“We took them out and jogged them alongside the barn and they were moving fine,” the Irishman said. “We would have liked better results with them yesterday, of course, but they came out of it well and now will ship up to Belmont Monday.”

Though no official word was heard on next starts for the colts, Pletcher has a history of not running Derby starters back in the Preakness if a Triple Crown is not to be had.

Another Pletcher colt, however, could be a Preakness possibility. The Louisiana Derby (GII) runner-up, Stanford, who has multiple owners in Stonestreet Stables, Mrs. John Magnier, Derrick Smith and Michael Tabor and originally was scheduled to run in the Derby, might now be Maryland bound. The trainer worked the Malibu Moon colt five furlongs Derby morning at Churchill in anticipation of his next start, which he had indicated might be the Preakness (May 16 at Pimlico) or the Peter Pan Stakes (Belmont Park on May 9) in New York.

Also shipping to New York with the barn’s colts would be their two Kentucky Oaks competitors, Angela Renee and Eskenformoney. Those fillies could next be seen in the Acorn Stakes on Belmont Stakes Day (June 6) at Belmont Park.

KEEN ICE (Seventh) – Donegal Racing’s Keen Ice came out of the Derby in good shape and will be pointed to the Belmont Stakes, Donegal president Jerry Crawford said Sunday. Keen Ice rallied from far back to finish seventh, 8 3/4 lengths behind American Pharoah. Inside the quarter pole, Keen Ice was blocked behind horses, and jockey Kent Desormeaux had to wait for running room to open.

“There’s no doubt he ran the best race of his lifetime and could be a horse to contend with in the Belmont,” Crawford said.

Crawford congratulated Ahmed Zayat, owner of American Pharoah. “Mr. Zayat, it was really his turn,” Crawford said.”I was tickled for him.”

MUBTAAHIJ (IRE) (Eighth) – Sheikh Mohammed bin Khalifa Al Maktoum’s Mubtaahij (IRE) already is officially on a schedule leading to the world’s richest race, the $10 million Dubai World Cup (GII), in March 2016. The runaway winner of March’s UAE Derby (GII), held annually at Meydan Racecourse on Dubai World Cup Day, will get the next few months off to recover from his Kentucky Derby experience and, more important to the connections, mature quietly into a full-grown Thoroughbred.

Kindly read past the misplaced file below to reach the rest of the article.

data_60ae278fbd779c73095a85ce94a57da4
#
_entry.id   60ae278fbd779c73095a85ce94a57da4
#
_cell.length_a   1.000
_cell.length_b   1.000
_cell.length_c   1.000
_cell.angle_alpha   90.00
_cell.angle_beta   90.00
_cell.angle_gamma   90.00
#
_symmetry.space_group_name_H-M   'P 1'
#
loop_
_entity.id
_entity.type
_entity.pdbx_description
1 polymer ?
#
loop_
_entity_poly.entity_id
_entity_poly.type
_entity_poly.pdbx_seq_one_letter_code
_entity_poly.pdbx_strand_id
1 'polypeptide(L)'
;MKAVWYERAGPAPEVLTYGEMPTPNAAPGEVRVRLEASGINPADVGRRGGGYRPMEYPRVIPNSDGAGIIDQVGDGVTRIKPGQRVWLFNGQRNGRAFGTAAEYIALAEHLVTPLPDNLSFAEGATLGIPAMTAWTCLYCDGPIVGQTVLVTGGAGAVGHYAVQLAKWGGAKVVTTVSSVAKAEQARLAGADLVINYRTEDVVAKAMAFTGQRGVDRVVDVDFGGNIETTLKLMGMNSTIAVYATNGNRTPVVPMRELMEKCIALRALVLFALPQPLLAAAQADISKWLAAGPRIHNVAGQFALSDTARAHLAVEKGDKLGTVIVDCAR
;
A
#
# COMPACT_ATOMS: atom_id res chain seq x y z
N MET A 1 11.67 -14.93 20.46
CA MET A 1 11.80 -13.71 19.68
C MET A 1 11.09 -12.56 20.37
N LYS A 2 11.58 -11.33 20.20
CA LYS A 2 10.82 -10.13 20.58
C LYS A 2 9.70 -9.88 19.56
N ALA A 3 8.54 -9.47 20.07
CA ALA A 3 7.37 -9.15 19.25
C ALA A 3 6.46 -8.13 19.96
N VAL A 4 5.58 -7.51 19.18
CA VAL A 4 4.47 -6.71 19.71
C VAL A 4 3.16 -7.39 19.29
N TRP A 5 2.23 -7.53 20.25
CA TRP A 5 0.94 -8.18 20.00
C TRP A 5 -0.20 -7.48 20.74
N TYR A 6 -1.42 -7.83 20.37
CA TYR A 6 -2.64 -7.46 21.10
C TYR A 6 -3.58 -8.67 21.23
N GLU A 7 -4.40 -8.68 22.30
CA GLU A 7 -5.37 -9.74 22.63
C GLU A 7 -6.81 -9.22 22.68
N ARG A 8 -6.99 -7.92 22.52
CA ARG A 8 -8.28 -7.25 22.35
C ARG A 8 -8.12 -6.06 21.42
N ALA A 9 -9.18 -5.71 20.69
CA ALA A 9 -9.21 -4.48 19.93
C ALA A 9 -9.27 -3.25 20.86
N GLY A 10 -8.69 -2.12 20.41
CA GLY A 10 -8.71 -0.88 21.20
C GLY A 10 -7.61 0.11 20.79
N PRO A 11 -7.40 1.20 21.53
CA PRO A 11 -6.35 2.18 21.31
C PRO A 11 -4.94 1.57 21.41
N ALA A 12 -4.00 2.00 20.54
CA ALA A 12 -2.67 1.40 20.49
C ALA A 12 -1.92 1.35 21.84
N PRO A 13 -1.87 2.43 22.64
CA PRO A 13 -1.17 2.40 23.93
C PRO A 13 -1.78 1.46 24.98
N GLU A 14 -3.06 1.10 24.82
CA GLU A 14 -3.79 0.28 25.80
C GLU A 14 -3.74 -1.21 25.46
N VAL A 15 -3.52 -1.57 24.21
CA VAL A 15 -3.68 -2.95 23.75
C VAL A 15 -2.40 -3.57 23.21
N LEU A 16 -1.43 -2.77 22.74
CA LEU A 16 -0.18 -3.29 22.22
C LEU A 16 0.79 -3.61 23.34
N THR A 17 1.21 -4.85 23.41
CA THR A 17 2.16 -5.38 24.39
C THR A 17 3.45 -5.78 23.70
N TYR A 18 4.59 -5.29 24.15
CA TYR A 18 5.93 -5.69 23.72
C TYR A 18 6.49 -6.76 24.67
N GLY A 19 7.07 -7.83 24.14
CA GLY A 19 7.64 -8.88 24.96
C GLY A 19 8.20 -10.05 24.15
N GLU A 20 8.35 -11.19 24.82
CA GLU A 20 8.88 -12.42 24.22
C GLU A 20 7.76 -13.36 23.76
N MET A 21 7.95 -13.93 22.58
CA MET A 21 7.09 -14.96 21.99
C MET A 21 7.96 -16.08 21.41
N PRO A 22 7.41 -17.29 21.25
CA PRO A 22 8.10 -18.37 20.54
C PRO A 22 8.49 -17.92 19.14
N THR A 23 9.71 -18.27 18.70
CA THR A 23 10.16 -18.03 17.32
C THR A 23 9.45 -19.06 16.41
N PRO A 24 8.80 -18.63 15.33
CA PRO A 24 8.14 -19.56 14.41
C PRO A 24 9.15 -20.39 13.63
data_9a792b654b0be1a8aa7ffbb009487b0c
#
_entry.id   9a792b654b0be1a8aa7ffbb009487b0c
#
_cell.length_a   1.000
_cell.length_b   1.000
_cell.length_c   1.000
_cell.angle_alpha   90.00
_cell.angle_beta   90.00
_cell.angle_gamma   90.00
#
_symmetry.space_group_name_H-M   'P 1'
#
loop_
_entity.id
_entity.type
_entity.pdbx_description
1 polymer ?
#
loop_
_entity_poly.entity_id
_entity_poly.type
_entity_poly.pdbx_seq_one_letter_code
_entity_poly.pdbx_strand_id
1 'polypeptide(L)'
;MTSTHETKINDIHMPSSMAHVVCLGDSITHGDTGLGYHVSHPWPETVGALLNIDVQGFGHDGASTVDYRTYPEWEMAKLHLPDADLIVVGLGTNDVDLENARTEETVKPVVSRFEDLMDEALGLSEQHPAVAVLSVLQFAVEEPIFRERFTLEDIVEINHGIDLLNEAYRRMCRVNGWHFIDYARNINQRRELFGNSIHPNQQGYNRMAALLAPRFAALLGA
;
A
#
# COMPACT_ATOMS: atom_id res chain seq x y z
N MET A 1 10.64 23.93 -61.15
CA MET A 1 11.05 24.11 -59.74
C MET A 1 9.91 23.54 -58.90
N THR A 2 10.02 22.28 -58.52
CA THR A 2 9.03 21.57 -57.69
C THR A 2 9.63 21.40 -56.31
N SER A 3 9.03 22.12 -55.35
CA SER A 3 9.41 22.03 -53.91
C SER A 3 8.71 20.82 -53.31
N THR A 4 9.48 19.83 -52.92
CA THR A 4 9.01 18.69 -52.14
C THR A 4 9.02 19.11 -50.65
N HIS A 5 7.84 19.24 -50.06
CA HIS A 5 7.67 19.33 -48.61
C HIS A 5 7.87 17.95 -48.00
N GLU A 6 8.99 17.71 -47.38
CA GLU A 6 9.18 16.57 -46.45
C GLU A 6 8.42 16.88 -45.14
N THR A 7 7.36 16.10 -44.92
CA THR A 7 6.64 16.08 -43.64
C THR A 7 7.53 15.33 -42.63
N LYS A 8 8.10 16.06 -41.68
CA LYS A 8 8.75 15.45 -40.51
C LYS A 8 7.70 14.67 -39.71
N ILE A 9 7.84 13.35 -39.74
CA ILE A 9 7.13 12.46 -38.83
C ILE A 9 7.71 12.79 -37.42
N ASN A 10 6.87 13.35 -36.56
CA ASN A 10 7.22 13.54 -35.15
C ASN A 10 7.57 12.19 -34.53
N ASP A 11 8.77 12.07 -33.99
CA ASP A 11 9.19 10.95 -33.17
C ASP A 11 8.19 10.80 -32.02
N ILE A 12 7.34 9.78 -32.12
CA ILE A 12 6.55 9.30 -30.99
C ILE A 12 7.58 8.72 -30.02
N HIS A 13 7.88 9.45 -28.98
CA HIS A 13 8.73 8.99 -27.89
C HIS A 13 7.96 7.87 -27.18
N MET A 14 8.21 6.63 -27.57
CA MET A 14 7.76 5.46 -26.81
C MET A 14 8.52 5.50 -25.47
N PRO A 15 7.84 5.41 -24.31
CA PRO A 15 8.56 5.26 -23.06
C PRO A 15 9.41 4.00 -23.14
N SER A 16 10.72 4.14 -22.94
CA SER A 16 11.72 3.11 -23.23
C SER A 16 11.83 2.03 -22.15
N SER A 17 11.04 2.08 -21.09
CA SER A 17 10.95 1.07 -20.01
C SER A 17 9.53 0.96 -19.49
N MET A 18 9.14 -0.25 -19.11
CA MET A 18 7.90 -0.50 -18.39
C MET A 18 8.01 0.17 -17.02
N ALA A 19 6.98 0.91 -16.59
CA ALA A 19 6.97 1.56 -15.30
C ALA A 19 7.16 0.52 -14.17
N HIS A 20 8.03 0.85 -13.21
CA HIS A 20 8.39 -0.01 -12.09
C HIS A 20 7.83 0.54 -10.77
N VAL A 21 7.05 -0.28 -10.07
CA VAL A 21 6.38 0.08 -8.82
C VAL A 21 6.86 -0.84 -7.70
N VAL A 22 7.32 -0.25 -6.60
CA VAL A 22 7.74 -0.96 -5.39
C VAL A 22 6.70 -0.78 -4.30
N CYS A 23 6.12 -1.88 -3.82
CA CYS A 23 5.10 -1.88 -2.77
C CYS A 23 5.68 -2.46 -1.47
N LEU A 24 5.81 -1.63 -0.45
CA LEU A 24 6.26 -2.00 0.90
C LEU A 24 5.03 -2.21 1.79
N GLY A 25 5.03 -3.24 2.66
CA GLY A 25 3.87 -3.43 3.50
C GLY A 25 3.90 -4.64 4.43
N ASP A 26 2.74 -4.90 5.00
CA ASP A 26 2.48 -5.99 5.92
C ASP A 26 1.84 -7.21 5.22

“He’ll go back to Newmarket and just take it easy for about three months,” said Trevor Brown, assistant to trainer Mike de Kock. “We’ll let him develop; he’s still a young horse. Then we’ll ship him back to Dubai and get him ready for the Dubai season with the World Cup in mind.”

The Irish-bred son of Dubawi will relax stateside for at least a few more weeks because of FDA regulations for international livestock shipping that include Thoroughbreds.

“You’re not allowed to ship out until 15 or 30 days after vaccinations so more than likely it’ll be a month until he ships out,” Brown said. Upon arrival at Newmarket, Mubtaahij will be turned out to paddock “for the next few months,” he said.

Brown was pleased with the way Mubtaahij came out of his Derby effort and continues to be impressed by the way he has handled the demands of shipping from Dubai and racing against 17 others in a notoriously hectic event.

“Doesn’t look worse for wear or tired,” Brown said. “He came out of the race well.”

FRAMMENTO (11th) – Mossarosa’s Frammento returned to Keeneland Sunday morning and then will head to trainer Nick Zito’s home base at Belmont Park midweek.

“He came out of the race fine,” Zito said. “We will go back home and get ready for the Belmont (June 6) and see what happens.”

BOLO (12th) – Trainer Carla Gaines reported that all was well with her Kentucky Derby runner Bolo, who ate up Saturday night and looked in fine fettle at Barn 45 on the Churchill Downs backstretch Sunday morning.